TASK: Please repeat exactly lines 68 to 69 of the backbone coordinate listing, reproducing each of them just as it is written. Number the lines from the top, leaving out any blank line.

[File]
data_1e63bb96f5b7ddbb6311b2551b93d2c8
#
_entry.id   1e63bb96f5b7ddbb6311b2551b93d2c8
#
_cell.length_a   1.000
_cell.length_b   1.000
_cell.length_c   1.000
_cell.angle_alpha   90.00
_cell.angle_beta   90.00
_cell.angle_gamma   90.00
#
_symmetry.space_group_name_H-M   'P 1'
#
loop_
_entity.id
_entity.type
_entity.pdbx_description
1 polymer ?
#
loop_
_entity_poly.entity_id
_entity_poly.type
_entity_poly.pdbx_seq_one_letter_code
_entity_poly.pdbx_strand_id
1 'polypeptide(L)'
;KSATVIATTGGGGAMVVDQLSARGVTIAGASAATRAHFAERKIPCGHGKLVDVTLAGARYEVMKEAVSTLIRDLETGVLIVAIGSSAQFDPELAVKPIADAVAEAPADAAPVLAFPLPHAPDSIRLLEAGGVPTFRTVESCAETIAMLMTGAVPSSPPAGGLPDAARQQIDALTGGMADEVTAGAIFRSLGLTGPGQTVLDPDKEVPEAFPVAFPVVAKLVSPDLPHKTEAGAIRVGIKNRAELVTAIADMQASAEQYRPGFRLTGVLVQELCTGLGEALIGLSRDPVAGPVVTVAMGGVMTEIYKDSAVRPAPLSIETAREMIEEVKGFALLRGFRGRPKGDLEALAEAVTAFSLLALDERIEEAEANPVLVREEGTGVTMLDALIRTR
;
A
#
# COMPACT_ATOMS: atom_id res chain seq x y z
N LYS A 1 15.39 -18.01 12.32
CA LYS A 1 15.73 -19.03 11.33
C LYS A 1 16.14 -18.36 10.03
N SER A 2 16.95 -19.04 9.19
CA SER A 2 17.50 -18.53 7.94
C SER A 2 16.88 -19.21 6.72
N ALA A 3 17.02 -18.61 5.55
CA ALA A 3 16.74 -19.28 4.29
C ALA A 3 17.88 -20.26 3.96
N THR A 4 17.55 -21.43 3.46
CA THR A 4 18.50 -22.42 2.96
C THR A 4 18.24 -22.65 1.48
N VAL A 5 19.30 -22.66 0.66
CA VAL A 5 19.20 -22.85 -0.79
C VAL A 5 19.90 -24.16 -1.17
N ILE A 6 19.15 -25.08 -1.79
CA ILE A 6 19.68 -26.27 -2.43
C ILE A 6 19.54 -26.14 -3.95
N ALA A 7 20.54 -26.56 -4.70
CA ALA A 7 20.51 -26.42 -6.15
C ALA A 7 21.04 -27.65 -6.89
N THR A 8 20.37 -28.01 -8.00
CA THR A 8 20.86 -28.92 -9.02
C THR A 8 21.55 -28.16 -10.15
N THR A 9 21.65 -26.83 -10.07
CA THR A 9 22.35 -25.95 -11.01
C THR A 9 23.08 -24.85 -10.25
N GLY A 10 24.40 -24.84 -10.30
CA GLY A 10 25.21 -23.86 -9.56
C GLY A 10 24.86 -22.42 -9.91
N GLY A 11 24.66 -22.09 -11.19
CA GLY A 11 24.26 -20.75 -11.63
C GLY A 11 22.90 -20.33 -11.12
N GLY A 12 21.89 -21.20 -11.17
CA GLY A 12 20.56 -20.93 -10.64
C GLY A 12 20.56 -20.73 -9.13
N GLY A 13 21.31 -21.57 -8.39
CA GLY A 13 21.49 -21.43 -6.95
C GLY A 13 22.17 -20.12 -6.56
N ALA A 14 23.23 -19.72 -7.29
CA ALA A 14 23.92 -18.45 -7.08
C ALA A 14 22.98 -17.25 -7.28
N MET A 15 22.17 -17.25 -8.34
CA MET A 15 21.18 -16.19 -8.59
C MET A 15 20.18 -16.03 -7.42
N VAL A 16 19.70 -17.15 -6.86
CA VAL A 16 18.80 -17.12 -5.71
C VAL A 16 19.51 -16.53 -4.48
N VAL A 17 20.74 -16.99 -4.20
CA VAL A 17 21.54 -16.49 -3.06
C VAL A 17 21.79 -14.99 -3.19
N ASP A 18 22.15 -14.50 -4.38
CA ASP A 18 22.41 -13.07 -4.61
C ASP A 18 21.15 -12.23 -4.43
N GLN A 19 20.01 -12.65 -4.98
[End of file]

CA GLY A 13 21.49 -21.43 -6.95
C GLY A 13 22.17 -20.12 -6.56